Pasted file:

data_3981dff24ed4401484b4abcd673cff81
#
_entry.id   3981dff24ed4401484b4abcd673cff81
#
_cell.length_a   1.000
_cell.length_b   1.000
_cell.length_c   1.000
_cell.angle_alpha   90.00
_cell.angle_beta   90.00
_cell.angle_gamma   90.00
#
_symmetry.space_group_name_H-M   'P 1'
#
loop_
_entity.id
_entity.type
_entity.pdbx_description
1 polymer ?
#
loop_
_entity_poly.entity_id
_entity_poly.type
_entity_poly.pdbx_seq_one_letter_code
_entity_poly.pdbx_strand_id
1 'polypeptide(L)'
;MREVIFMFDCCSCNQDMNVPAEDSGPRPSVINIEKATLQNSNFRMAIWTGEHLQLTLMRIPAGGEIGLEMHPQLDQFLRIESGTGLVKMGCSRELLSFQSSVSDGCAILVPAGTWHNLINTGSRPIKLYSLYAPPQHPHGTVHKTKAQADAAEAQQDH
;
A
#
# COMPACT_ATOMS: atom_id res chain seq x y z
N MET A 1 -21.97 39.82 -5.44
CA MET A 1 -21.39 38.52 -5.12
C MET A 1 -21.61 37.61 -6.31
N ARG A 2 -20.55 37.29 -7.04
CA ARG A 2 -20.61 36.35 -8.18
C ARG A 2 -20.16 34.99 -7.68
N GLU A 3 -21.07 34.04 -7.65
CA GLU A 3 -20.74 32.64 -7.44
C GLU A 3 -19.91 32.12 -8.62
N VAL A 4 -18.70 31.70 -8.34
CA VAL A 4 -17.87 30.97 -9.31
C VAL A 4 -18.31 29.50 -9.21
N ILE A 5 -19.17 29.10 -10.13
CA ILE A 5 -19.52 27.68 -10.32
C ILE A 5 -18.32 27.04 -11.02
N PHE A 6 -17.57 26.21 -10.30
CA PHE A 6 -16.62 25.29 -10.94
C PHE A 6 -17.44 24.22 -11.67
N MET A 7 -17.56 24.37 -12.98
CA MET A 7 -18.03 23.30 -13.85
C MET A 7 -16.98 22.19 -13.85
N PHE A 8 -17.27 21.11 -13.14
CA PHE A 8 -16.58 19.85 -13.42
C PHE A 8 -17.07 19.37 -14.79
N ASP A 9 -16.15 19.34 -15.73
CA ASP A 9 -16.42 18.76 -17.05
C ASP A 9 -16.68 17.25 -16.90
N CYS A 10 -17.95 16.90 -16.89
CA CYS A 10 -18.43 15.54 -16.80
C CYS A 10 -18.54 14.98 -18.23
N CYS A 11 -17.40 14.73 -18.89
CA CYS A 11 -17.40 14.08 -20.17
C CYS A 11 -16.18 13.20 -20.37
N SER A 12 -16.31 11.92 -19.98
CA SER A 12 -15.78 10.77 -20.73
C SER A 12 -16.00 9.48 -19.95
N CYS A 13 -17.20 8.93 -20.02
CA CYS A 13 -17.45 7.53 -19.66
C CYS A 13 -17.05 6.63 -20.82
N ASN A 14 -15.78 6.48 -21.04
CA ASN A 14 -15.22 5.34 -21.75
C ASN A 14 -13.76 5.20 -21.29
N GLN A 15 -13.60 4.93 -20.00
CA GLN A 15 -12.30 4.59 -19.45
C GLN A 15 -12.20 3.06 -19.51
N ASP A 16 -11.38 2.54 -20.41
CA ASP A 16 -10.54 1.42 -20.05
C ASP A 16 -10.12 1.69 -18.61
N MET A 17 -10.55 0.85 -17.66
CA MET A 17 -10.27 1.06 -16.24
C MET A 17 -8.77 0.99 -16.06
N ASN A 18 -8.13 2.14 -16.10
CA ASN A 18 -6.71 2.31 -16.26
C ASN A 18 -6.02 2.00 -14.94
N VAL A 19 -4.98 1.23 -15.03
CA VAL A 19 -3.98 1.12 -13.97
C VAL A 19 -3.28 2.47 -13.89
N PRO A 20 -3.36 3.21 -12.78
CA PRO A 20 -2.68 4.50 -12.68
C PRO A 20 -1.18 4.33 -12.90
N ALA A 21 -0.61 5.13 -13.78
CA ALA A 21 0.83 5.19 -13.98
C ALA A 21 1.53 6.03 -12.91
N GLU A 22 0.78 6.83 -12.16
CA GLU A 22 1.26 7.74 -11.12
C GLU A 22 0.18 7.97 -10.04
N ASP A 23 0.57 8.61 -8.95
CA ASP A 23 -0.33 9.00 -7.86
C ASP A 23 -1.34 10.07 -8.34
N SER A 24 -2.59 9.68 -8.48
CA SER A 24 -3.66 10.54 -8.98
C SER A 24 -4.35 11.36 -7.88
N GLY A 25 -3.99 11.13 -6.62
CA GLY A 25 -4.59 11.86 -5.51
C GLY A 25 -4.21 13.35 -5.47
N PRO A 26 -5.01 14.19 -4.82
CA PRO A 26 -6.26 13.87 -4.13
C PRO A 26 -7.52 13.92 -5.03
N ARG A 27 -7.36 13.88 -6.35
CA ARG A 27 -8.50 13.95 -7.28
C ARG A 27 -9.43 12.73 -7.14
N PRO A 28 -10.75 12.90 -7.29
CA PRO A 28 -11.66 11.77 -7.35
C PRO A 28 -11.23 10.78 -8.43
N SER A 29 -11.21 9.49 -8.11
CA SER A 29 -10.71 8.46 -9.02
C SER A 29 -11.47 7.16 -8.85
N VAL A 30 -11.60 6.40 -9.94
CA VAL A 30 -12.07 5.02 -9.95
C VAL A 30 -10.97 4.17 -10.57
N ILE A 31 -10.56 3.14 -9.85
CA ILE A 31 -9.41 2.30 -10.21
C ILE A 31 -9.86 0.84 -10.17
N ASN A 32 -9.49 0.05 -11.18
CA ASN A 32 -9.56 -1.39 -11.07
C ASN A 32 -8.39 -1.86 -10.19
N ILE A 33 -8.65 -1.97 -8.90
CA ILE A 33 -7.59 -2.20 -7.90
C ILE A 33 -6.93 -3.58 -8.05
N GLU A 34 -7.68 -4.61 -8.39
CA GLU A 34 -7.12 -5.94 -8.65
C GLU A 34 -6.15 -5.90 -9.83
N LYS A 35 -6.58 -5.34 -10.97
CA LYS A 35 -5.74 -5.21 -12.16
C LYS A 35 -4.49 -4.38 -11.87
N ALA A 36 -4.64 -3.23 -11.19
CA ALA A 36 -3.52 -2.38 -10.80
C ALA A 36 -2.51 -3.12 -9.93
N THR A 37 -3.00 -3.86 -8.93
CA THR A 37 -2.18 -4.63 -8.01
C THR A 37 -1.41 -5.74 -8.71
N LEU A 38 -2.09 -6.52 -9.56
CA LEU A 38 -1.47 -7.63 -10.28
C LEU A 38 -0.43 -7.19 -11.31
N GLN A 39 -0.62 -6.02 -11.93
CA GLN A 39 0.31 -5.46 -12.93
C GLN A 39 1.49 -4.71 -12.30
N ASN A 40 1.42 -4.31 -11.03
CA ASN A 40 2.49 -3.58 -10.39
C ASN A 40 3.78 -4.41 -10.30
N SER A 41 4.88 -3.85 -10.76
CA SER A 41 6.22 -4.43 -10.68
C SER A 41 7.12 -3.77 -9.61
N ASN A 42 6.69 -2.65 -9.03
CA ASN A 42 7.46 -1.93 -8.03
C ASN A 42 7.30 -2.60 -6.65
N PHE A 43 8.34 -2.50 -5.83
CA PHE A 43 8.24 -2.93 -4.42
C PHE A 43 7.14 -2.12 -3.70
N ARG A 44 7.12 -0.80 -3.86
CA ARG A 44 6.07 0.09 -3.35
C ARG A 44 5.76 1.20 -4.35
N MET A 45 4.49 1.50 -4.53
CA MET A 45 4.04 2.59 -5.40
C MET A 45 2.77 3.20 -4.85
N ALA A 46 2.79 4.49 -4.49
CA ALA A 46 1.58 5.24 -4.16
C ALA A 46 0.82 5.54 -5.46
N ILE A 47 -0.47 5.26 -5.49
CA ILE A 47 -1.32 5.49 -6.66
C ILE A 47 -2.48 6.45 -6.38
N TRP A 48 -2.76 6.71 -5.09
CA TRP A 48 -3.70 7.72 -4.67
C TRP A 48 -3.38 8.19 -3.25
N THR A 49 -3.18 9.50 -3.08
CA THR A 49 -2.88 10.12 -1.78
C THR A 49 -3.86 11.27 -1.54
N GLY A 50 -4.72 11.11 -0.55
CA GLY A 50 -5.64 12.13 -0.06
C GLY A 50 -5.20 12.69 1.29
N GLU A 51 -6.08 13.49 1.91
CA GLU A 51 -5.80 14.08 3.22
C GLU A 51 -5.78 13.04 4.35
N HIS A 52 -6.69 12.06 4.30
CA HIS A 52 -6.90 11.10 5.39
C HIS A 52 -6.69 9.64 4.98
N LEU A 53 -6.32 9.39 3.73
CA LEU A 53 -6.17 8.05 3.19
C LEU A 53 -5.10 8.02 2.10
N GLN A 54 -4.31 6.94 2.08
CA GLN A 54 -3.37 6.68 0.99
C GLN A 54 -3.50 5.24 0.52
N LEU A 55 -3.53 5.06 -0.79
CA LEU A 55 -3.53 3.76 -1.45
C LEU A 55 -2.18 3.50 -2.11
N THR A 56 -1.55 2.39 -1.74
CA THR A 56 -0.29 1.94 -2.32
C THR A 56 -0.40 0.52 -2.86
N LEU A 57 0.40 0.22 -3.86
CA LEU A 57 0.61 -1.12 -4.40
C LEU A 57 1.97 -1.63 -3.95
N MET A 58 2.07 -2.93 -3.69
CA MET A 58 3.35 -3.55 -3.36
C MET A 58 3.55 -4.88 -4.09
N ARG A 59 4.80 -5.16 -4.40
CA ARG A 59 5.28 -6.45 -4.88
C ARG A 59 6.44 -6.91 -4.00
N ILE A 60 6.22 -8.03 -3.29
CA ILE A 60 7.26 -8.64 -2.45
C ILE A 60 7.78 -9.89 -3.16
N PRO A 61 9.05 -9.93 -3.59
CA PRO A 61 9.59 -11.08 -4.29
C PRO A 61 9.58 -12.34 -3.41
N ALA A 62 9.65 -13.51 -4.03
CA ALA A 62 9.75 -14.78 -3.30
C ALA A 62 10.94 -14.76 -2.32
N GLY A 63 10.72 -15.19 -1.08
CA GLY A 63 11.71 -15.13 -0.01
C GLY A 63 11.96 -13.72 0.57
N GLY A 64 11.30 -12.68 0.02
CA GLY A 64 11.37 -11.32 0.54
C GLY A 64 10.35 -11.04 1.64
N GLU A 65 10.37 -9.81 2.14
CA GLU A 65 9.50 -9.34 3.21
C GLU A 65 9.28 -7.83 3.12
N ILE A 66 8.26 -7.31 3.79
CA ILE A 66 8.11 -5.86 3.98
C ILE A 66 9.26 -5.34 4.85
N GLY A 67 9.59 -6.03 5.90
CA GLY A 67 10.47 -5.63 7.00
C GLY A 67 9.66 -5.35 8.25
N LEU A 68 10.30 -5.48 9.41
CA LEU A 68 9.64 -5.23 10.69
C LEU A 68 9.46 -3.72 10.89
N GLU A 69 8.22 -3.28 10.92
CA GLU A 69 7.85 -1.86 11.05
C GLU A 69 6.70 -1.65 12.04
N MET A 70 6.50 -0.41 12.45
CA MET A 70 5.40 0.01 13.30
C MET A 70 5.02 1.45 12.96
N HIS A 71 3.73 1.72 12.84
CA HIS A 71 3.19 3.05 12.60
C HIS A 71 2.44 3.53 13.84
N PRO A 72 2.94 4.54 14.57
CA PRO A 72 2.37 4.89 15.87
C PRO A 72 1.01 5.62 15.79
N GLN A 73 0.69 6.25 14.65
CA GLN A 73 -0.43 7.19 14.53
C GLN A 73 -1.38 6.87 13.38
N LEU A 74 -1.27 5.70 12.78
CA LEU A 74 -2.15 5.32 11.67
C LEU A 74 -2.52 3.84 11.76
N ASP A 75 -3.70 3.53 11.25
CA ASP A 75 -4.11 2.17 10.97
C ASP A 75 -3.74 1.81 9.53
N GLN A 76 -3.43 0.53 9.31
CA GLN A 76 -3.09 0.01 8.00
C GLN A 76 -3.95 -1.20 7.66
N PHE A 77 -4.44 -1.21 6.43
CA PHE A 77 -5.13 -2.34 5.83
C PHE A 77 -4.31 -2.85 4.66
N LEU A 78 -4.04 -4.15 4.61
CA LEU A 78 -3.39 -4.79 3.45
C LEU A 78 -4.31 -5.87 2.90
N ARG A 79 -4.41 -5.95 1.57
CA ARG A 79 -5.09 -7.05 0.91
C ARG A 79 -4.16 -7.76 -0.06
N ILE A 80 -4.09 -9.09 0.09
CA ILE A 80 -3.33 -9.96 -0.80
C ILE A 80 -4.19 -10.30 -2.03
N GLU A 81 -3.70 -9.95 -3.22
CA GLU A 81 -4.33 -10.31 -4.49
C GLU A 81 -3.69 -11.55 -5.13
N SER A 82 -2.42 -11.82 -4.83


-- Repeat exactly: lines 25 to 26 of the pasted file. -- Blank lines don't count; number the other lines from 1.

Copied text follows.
1 'polypeptide(L)'
;MREVIFMFDCCSCNQDMNVPAEDSGPRPSVINIEKATLQNSNFRMAIWTGEHLQLTLMRIPAGGEIGLEMHPQLDQFLRIESGTGLVKMGCSRELLSFQSSVSDGCAILVPAGTWHNLINTGSRPIKLYSLYAPPQHPHGTVHKTKAQADAAEAQQDH